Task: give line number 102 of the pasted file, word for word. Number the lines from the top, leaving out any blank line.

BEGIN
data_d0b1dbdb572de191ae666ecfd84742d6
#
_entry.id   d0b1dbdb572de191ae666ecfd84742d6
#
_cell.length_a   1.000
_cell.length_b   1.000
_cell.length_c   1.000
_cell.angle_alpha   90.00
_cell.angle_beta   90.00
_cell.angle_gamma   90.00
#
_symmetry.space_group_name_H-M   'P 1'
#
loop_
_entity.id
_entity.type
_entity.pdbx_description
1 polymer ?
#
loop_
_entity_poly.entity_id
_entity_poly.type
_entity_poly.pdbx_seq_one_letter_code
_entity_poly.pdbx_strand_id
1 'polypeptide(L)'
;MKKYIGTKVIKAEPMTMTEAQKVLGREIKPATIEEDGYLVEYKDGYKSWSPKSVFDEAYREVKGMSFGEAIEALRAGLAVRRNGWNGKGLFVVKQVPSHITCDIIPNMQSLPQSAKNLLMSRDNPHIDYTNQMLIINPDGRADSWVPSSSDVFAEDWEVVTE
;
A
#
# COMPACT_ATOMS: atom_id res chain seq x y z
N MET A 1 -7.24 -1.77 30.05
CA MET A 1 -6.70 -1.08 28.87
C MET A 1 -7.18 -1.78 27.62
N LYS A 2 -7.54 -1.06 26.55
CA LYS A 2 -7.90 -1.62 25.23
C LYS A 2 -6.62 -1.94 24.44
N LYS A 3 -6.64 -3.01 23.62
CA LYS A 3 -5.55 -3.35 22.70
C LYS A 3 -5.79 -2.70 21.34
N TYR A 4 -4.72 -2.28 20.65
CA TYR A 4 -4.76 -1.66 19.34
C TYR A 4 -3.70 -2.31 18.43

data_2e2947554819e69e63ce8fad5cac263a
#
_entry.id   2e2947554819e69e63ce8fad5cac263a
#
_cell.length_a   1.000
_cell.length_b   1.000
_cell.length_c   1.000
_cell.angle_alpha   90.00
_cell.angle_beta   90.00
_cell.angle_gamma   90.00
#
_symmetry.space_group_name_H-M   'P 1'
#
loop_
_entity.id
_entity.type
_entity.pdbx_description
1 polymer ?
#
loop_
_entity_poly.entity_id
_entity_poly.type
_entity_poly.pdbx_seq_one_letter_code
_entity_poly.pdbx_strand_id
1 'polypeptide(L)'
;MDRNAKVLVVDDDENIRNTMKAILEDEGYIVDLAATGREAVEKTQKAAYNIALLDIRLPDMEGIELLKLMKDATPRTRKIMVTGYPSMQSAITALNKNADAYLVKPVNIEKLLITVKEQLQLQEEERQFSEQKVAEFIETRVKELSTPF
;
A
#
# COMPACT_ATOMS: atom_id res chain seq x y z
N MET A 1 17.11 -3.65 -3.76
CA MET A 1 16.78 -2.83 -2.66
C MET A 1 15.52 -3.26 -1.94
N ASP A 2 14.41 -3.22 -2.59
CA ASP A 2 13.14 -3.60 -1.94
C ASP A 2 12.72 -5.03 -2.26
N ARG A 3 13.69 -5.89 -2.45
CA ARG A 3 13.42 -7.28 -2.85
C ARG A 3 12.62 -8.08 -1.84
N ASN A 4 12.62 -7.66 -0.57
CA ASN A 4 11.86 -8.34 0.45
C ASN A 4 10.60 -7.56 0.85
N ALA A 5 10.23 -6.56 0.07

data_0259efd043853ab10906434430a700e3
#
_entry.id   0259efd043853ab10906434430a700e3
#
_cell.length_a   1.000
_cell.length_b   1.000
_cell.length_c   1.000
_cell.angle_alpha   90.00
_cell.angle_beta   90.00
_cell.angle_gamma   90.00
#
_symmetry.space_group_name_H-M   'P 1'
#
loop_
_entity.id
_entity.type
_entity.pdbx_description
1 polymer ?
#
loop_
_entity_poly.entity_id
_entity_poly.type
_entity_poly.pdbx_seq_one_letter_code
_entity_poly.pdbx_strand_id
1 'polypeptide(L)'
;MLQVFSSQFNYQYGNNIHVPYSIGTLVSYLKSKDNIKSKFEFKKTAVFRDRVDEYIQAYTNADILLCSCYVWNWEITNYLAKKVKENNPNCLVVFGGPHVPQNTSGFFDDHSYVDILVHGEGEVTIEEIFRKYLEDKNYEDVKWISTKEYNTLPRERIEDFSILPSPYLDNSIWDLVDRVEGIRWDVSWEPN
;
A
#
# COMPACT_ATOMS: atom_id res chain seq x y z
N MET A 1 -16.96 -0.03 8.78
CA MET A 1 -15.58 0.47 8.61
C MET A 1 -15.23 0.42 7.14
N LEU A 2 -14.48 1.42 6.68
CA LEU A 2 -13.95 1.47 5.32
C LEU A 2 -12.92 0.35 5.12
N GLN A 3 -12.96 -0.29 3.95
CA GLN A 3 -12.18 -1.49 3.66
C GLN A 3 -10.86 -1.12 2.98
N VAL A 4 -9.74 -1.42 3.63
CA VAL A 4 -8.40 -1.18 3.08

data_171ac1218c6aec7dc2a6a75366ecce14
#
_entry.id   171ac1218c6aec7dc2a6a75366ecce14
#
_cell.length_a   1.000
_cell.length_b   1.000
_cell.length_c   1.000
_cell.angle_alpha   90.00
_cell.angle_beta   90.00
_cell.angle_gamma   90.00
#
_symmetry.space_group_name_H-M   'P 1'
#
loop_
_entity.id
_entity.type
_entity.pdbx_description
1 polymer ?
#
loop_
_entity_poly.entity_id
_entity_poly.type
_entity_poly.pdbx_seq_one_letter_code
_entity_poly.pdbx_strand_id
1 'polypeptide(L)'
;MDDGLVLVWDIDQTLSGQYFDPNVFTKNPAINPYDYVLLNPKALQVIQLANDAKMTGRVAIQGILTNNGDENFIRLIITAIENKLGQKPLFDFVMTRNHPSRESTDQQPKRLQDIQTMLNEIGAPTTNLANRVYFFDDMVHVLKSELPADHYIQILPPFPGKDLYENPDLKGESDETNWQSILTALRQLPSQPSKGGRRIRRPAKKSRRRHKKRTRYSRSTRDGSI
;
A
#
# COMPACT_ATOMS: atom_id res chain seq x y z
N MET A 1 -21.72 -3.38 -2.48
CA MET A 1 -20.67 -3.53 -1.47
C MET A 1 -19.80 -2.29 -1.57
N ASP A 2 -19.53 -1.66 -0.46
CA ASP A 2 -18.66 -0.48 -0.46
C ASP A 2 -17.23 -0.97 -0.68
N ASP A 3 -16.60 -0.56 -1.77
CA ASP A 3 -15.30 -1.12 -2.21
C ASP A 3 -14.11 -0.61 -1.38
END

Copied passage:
_entity.pdbx_description